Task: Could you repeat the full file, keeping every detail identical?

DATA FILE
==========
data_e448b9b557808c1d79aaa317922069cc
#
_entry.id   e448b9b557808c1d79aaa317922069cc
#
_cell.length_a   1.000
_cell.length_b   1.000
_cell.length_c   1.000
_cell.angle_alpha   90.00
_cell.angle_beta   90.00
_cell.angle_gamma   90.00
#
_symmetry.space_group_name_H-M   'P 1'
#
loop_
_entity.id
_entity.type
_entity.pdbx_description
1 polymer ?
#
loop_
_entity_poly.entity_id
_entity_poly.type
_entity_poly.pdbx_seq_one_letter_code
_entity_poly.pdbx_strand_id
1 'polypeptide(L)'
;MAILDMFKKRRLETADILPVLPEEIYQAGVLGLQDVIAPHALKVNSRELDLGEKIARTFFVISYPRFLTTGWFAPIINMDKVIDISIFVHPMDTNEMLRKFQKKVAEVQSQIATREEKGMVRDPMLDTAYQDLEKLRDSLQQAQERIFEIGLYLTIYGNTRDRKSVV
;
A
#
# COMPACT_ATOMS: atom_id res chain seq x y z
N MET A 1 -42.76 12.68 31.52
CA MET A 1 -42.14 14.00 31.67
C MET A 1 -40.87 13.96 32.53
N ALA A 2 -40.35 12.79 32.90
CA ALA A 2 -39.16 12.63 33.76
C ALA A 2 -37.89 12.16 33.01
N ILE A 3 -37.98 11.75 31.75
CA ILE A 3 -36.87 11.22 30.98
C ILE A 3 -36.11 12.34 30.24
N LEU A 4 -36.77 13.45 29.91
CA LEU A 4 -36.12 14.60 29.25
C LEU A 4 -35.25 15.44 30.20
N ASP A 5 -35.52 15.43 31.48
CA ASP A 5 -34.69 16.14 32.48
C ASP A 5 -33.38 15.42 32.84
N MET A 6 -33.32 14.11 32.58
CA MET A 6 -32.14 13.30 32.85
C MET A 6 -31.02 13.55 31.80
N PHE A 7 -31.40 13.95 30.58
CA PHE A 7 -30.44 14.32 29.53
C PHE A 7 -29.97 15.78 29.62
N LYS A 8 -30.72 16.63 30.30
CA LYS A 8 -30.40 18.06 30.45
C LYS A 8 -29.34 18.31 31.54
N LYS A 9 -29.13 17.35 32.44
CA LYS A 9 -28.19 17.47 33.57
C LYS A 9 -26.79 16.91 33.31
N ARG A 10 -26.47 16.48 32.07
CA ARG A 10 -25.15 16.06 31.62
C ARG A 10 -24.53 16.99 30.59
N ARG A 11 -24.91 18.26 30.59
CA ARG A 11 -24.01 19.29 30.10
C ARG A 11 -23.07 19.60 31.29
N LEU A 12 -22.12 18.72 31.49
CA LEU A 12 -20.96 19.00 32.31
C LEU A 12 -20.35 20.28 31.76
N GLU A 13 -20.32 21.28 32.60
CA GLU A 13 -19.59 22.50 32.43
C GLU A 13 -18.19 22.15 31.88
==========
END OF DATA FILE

data_e448b9b557808c1d79aaa317922069cc
#
_entry.id   e448b9b557808c1d79aaa317922069cc
#
_cell.length_a   1.000
_cell.length_b   1.000
_cell.length_c   1.000
_cell.angle_alpha   90.00
_cell.angle_beta   90.00
_cell.angle_gamma   90.00
#
_symmetry.space_group_name_H-M   'P 1'
#
loop_
_entity.id
_entity.type
_entity.pdbx_description
1 polymer ?
#
loop_
_entity_poly.entity_id
_entity_poly.type
_entity_poly.pdbx_seq_one_letter_code
_entity_poly.pdbx_strand_id
1 'polypeptide(L)'
;MAILDMFKKRRLETADILPVLPEEIYQAGVLGLQDVIAPHALKVNSRELDLGEKIARTFFVISYPRFLTTGWFAPIINMDKVIDISIFVHPMDTNEMLRKFQKKVAEVQSQIATREEKGMVRDPMLDTAYQDLEKLRDSLQQAQERIFEIGLYLTIYGNTRDRKSVV
;
A
#
# COMPACT_ATOMS: atom_id res chain seq x y z
N MET A 1 -42.76 12.68 31.52
CA MET A 1 -42.14 14.00 31.67
C MET A 1 -40.87 13.96 32.53
N ALA A 2 -40.35 12.79 32.90
CA ALA A 2 -39.16 12.63 33.76
C ALA A 2 -37.89 12.16 33.01
N ILE A 3 -37.98 11.75 31.75
CA ILE A 3 -36.87 11.22 30.98
C ILE A 3 -36.11 12.34 30.24
N LEU A 4 -36.77 13.45 29.91
CA LEU A 4 -36.12 14.60 29.25
C LEU A 4 -35.25 15.44 30.20
N ASP A 5 -35.52 15.43 31.48
CA ASP A 5 -34.69 16.14 32.48
C ASP A 5 -33.38 15.42 32.84
N MET A 6 -33.32 14.11 32.58
CA MET A 6 -32.14 13.30 32.85
C MET A 6 -31.02 13.55 31.80
N PHE A 7 -31.40 13.95 30.58
CA PHE A 7 -30.44 14.32 29.53
C PHE A 7 -29.97 15.78 29.62
N LYS A 8 -30.72 16.63 30.30
CA LYS A 8 -30.40 18.06 30.45
C LYS A 8 -29.34 18.31 31.54
N LYS A 9 -29.13 17.35 32.44
CA LYS A 9 -28.19 17.47 33.57
C LYS A 9 -26.79 16.91 33.31
N ARG A 10 -26.47 16.48 32.07
CA ARG A 10 -25.15 16.06 31.62
C ARG A 10 -24.53 16.99 30.59
N ARG A 11 -24.91 18.26 30.59
CA ARG A 11 -24.01 19.29 30.10
C ARG A 11 -23.07 19.60 31.29
N LEU A 12 -22.12 18.72 31.49
CA LEU A 12 -20.96 19.00 32.31
C LEU A 12 -20.35 20.28 31.76
N GLU A 13 -20.32 21.28 32.60
CA GLU A 13 -19.59 22.50 32.43
C GLU A 13 -18.19 22.15 31.88